16th century cricket table had nothing to do with sport

16th century criquet table had nothing to do with sport

“For sale, typical English cricket table,” said the auction ad. But what is a cricket table? Is it used for sports like the English game of cricket? Does it have anything to do with the insect?

No. The cricket table was first named and used during the 16th century. The French word “criquet” refers to its stick legs. And the table has three legs, so it can be used where the floor is uneven. Remember your geometry — three points determine a plane, so all three legs of any length will touch the floor at the same time, while a four-legged table might wobble.

Most antique cricket tables have triangular or round tops. Some have shelves halfway down the legs. It was a country furniture idea, and tables can be found that are made of sycamore, ash, oak, elm, cherry or walnut woods. A few have three drop leaves. In 2016, Thomaston Auctions sold an elaborate oak cricket table with sausage-turned legs and a T-stretcher for $1,170.

Q: I have a pitcher decorated with flowers on both sides and marked on the bottom with a castle and the words “Leuchtenburg, Germany.” It’s 7 inches tall. I can’t find this city on the map. Can you identify this pitcher?

A: This mark was used by C.A. Lehman &Son of Kahla, Thuringia, Germany, from about 1910 to 1919. The company was founded as a porcelain decorating shop by Carl August Lehmann and Paul Zierold in 1885. It began making porcelain for export in 1895. The company merged with Franz Bauer Porcelain Manufactory in 1935 to form Bauer &Lehmann. Leuchtenburg isn’t a city, it’s the name of a castle in Seitenroda, Germany, a few miles from Kahla.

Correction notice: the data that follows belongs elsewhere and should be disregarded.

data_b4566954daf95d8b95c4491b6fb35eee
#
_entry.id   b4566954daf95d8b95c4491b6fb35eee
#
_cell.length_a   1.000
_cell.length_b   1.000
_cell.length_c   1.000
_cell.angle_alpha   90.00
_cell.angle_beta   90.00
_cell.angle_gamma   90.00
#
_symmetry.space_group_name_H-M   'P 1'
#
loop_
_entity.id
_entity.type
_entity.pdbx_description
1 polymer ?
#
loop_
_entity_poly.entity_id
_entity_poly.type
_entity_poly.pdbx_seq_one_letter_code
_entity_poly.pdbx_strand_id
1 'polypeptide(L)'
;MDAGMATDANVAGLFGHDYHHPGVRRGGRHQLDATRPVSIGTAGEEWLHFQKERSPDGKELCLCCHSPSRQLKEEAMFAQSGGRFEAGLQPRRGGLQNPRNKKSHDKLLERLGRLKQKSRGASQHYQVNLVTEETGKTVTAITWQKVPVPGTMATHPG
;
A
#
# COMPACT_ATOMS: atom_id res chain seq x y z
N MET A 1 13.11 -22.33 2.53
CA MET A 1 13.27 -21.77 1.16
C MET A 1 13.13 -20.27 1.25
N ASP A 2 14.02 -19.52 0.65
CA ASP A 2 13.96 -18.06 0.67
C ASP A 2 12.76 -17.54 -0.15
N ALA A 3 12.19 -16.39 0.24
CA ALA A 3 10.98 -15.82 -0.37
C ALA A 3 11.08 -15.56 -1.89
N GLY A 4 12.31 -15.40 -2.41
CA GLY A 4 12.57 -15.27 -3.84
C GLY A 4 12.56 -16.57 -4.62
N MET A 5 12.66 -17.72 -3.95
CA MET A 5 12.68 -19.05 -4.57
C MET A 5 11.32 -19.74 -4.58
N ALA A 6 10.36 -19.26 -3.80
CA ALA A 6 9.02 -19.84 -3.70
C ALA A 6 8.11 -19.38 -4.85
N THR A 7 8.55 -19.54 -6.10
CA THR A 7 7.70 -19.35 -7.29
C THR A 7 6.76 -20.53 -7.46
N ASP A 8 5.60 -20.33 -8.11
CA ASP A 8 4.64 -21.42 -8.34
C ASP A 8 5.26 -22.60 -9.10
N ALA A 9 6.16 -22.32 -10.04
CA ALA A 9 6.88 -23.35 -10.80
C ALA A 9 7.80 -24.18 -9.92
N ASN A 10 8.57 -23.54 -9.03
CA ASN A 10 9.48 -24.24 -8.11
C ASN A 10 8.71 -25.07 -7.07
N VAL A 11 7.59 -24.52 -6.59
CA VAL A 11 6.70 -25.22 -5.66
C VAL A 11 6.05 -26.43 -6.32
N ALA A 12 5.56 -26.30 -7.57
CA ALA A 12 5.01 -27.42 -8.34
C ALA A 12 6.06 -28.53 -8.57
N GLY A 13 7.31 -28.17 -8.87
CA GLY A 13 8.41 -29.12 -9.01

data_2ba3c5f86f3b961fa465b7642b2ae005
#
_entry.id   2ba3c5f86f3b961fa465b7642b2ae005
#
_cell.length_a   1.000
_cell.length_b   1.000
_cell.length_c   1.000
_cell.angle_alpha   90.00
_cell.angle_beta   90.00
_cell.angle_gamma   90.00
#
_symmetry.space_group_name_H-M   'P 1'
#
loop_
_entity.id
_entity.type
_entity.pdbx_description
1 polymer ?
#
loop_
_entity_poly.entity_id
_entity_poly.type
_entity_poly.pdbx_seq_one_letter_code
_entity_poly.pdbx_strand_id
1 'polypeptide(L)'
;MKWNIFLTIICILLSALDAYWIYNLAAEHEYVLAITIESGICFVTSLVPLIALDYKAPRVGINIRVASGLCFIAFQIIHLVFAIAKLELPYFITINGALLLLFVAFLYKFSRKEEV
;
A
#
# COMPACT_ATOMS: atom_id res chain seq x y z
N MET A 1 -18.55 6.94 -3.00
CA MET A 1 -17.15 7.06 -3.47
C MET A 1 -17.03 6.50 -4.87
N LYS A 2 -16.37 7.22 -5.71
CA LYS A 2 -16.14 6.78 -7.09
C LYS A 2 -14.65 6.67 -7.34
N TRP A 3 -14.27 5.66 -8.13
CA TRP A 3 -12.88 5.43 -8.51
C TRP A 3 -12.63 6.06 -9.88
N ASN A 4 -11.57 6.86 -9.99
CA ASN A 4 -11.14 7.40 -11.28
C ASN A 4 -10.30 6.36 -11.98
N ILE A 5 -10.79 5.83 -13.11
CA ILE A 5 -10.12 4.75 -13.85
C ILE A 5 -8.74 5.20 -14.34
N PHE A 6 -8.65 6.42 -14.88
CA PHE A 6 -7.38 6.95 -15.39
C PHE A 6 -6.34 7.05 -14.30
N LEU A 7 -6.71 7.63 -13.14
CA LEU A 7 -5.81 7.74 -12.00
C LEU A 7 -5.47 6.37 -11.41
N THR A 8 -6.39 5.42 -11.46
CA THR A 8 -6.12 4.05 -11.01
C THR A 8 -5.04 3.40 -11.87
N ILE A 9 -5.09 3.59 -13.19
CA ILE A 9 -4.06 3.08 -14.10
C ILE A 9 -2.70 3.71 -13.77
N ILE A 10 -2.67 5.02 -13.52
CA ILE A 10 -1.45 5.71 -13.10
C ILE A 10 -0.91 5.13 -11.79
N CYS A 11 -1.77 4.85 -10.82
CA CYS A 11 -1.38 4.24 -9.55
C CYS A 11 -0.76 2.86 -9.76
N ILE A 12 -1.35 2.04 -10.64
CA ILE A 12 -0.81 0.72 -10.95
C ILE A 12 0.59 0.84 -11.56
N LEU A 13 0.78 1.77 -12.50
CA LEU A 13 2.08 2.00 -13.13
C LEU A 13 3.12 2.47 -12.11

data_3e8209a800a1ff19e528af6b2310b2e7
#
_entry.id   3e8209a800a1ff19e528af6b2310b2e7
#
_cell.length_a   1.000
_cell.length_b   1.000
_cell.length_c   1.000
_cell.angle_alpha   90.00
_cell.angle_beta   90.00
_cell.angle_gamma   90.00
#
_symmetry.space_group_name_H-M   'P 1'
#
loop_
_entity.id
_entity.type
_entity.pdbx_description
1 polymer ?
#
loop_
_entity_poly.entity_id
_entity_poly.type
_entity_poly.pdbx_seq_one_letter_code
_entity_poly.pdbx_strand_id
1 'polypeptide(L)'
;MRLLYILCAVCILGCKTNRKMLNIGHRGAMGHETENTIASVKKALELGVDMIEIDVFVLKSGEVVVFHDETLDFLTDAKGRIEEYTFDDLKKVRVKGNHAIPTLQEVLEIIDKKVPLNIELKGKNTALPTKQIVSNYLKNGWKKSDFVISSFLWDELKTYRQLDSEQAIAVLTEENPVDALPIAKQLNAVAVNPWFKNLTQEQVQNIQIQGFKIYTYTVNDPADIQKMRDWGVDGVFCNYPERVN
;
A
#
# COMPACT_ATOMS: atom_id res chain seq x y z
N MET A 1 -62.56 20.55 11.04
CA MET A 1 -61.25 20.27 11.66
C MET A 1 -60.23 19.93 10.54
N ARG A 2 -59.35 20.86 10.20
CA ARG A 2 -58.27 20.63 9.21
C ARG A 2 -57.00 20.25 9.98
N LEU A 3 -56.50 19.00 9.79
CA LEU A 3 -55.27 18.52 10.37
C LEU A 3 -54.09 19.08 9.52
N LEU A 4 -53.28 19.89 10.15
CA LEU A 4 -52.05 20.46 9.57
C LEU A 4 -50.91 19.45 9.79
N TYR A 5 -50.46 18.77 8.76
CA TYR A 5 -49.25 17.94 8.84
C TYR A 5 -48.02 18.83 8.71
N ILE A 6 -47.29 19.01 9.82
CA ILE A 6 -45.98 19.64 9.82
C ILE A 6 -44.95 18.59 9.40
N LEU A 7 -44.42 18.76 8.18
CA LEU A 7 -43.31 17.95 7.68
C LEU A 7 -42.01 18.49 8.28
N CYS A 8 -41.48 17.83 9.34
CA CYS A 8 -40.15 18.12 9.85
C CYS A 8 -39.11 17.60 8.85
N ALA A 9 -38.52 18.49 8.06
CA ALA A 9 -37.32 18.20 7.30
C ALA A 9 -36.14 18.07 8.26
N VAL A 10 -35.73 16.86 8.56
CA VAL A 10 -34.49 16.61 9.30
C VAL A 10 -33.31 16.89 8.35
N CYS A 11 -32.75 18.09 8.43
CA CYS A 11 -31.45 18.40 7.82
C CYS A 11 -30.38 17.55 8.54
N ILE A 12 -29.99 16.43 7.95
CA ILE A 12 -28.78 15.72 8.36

Q: I have a Hummel boy doll but can’t find one that looks like it online. It’s 11½ inches high and made of rubber with painted eyes and molded hair. His head, arms and legs are in very good condition. There is a mark on the back with a bee inside a V. Can you tell me anything about its age and value?

A: Hummel porcelain figurines are based on the drawings of the German nun Sister Maria Innocentia, born Berta Hummel. They were first made in 1935 by the W. Goebel Porcelain Co. of Oeslau (now Rodental), Germany. The figurines were very popular and, in the early 1950s, Goebel decided to transform the work of Sister Maria Innocentia into dolls. The earliest dolls had composition heads, arms and legs.

In 1953, Goebel began to make these parts with a rubber material, like your boy doll. Vinyl dolls were made in 1960, and dolls with porcelain heads and cloth bodies were made in the 1980s. Your doll is from the 1700 Series, which was made from 1953 until about 1959.

He is called Peterle and is marked with the “full bee” trademark used by Goebel from 1950 until 1959. The dolls were sold dressed in cloth outfits, some with small accessories like a goose, stein or travel pack. It appears your doll’s clothing is a combination of pieces from other Hummel dolls and doesn’t have any accessories. Dolls like yours sell for $25 to $50.

Q: Over 50 years ago my father gave me a collection of about 20 E. Berliner gramophone records from the late 1800s. Most are signed by the original artist, and they are names like The Sousa Band, F. Gianni, The Hayden Quartet, E. Spangler, etc. He thought they would be valuable in time, and I think they might be. How can I find their value, and where can I sell them?